• All wards participated in the NHS safety thermometer approach to display consistent data to assure people using the service that the ward was improving practice based on experience and information. This tool was used to measure, monitor, and analyse patient ‘harm free’ care.
  • We looked at medical records across wards and saw they were appropriately completed, legible and organised consistently. All documentation checked was signed and dated, clearly stating details of the named nurse and clinician.
  • Patients were treated in accordance with national guidance and enhanced recovery (fast track) pathways were used. Local policies were written in line with national guidelines. A range of standardised, documented pathways and agreed care plans were in place across surgery.
  • During 2015/16, the surgical business unit participated in 12/14 national clinical audits covering a range of specialties, and completed 122 local audits. Outcomes from each audit were reported to Business Unit Governance Board (BUG Board).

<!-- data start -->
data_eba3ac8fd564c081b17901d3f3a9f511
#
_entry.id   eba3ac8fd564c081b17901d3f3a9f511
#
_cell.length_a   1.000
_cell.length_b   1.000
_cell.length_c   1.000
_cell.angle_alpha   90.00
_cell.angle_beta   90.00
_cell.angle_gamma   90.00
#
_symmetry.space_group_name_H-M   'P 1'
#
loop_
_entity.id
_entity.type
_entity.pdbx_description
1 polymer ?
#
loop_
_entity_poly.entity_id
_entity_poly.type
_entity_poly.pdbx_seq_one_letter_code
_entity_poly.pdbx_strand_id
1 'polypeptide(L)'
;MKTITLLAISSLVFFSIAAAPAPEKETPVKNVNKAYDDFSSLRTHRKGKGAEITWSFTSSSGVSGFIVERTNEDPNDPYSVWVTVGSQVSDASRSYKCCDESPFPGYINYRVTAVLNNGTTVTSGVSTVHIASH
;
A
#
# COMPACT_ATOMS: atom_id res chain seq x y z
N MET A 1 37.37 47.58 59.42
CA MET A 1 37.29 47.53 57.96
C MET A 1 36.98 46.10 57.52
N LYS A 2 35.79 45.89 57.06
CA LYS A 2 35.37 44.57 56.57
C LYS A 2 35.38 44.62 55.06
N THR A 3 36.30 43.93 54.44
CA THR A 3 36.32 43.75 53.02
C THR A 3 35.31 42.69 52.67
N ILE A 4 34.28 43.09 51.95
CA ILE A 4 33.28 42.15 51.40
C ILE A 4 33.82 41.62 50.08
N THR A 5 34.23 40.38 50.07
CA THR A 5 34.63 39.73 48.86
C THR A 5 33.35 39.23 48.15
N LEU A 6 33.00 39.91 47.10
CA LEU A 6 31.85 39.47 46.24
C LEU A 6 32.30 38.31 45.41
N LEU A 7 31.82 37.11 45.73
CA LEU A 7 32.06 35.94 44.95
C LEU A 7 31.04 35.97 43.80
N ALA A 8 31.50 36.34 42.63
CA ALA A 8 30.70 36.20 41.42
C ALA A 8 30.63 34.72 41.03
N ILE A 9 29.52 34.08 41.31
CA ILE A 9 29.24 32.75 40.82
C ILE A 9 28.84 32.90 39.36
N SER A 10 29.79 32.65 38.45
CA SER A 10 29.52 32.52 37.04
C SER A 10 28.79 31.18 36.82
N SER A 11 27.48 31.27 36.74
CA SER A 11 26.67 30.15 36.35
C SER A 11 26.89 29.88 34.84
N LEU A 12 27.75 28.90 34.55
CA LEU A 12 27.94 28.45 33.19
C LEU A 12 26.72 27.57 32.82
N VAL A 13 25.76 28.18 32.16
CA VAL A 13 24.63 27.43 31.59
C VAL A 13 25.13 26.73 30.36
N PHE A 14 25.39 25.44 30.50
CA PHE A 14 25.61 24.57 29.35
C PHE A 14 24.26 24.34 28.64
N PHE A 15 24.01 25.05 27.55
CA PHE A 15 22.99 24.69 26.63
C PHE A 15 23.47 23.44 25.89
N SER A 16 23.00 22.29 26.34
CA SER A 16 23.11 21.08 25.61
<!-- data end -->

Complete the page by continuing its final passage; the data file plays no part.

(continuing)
• The perioperative surgical assessment rate was 92.4%, which does not meet the national standard of 100%. However, the 2015 figure was 62.4% showing considerable improvement.
  • WCH was one of only 18 Hospitals in England and Wales referred to in the first NELA audit for contributing examples of best practice in care of patients undergoing emergency laparotomy.
  • Patients admitted with a fractured neck of femur had their pain assessed immediately upon presentation at hospital and within 30 minutes of administering initial analgesia, hourly until settled on the ward and regularly as part of routine nursing observations throughout admission.
  • A dedicated pain team was accessible to support with analgesia as required. The pain team visited patients when baseline pain relief was ineffective. Anaesthetists provided support with pain relief out-of-hours.
  • Between March 2015 and April 2016, patients at WCH had a lower than expected risk of readmission for both elective and non-elective admissions.
  • The Friends and Family Test response rate for surgery at the trust was 38% which was better than the England average of 29% between November 2015 and October 2016. Ward level recommendation rates were variable although recommendation rates were generally high, being between 70-100% for the overall period across all participating wards.
  • We observed the treatment of patients to be compassionate, dignified, and respectful throughout our inspection. Ward managers and matrons were available on the wards so that relatives and patients could speak with them as necessary.